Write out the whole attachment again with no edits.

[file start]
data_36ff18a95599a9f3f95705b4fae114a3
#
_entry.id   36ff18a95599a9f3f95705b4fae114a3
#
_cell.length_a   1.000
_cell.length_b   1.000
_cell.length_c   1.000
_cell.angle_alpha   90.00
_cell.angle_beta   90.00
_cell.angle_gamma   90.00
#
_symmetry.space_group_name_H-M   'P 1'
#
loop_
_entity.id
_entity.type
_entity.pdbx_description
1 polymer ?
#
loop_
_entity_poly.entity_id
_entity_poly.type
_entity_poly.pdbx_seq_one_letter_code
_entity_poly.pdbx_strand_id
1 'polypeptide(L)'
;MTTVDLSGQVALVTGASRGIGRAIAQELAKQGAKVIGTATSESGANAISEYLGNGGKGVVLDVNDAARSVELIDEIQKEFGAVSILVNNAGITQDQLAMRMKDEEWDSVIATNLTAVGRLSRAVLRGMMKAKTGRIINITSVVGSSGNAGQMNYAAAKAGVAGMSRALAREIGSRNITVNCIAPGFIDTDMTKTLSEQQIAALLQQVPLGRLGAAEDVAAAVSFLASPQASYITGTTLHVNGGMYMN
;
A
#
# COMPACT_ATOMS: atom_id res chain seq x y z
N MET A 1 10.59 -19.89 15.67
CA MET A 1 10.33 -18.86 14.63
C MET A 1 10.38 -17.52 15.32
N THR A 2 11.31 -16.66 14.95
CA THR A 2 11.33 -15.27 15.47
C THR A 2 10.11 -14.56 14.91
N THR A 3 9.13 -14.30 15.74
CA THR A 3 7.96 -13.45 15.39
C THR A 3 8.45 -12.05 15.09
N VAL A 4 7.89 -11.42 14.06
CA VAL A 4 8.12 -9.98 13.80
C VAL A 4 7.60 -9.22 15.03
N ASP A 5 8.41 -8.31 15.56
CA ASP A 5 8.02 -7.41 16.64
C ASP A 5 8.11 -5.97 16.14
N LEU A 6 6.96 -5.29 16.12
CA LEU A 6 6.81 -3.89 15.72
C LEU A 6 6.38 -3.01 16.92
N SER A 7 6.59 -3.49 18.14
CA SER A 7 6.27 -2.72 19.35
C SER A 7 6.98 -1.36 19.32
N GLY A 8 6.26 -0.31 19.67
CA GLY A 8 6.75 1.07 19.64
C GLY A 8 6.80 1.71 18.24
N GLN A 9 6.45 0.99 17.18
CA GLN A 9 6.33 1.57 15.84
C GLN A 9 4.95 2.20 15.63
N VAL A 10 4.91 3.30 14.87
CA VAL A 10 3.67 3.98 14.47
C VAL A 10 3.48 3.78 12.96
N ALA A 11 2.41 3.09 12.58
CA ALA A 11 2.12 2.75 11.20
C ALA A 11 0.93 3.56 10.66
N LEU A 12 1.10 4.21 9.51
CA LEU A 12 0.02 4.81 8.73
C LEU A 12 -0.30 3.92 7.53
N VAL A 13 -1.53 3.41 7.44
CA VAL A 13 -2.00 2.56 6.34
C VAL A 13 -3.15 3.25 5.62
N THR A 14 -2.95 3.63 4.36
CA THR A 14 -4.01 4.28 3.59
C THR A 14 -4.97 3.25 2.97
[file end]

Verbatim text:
data_36ff18a95599a9f3f95705b4fae114a3
#
_entry.id   36ff18a95599a9f3f95705b4fae114a3
#
_cell.length_a   1.000
_cell.length_b   1.000
_cell.length_c   1.000
_cell.angle_alpha   90.00
_cell.angle_beta   90.00
_cell.angle_gamma   90.00
#
_symmetry.space_group_name_H-M   'P 1'
#
loop_
_entity.id
_entity.type
_entity.pdbx_description
1 polymer ?
#
loop_
_entity_poly.entity_id
_entity_poly.type
_entity_poly.pdbx_seq_one_letter_code
_entity_poly.pdbx_strand_id
1 'polypeptide(L)'
;MTTVDLSGQVALVTGASRGIGRAIAQELAKQGAKVIGTATSESGANAISEYLGNGGKGVVLDVNDAARSVELIDEIQKEFGAVSILVNNAGITQDQLAMRMKDEEWDSVIATNLTAVGRLSRAVLRGMMKAKTGRIINITSVVGSSGNAGQMNYAAAKAGVAGMSRALAREIGSRNITVNCIAPGFIDTDMTKTLSEQQIAALLQQVPLGRLGAAEDVAAAVSFLASPQASYITGTTLHVNGGMYMN
;
A
#
# COMPACT_ATOMS: atom_id res chain seq x y z
N MET A 1 10.59 -19.89 15.67
CA MET A 1 10.33 -18.86 14.63
C MET A 1 10.38 -17.52 15.32
N THR A 2 11.31 -16.66 14.95
CA THR A 2 11.33 -15.27 15.47
C THR A 2 10.11 -14.56 14.91
N THR A 3 9.13 -14.30 15.74
CA THR A 3 7.96 -13.45 15.39
C THR A 3 8.45 -12.05 15.09
N VAL A 4 7.89 -11.42 14.06
CA VAL A 4 8.12 -9.98 13.80
C VAL A 4 7.60 -9.22 15.03
N ASP A 5 8.41 -8.31 15.56
CA ASP A 5 8.02 -7.41 16.64
C ASP A 5 8.11 -5.97 16.14
N LEU A 6 6.96 -5.29 16.12
CA LEU A 6 6.81 -3.89 15.72
C LEU A 6 6.38 -3.01 16.92
N SER A 7 6.59 -3.49 18.14
CA SER A 7 6.27 -2.72 19.35
C SER A 7 6.98 -1.36 19.32
N GLY A 8 6.26 -0.31 19.67
CA GLY A 8 6.75 1.07 19.64
C GLY A 8 6.80 1.71 18.24
N GLN A 9 6.45 0.99 17.18
CA GLN A 9 6.33 1.57 15.84
C GLN A 9 4.95 2.20 15.63
N VAL A 10 4.91 3.30 14.87
CA VAL A 10 3.67 3.98 14.47
C VAL A 10 3.48 3.78 12.96
N ALA A 11 2.41 3.09 12.58
CA ALA A 11 2.12 2.75 11.20
C ALA A 11 0.93 3.56 10.66
N LEU A 12 1.10 4.21 9.51
CA LEU A 12 0.02 4.81 8.73
C LEU A 12 -0.30 3.92 7.53
N VAL A 13 -1.53 3.41 7.44
CA VAL A 13 -2.00 2.56 6.34
C VAL A 13 -3.15 3.25 5.62
N THR A 14 -2.95 3.63 4.36
CA THR A 14 -4.01 4.28 3.59
C THR A 14 -4.97 3.25 2.97